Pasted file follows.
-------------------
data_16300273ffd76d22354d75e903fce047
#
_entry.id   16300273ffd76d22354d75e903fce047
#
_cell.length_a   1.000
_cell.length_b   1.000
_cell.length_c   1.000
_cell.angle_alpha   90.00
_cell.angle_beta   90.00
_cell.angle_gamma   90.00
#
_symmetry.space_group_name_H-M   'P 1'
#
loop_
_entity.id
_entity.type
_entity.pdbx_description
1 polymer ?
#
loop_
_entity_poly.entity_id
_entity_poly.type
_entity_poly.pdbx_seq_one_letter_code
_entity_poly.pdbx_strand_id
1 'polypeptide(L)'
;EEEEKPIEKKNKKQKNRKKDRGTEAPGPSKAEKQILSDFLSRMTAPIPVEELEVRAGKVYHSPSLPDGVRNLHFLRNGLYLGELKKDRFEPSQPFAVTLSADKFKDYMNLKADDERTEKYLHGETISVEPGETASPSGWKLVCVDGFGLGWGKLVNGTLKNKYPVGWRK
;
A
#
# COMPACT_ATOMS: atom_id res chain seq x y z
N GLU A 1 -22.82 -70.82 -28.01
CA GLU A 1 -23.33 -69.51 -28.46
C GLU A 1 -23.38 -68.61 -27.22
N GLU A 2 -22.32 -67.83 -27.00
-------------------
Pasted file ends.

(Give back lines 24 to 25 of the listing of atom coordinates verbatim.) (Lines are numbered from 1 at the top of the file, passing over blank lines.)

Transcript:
_entity_poly.pdbx_strand_id
1 'polypeptide(L)'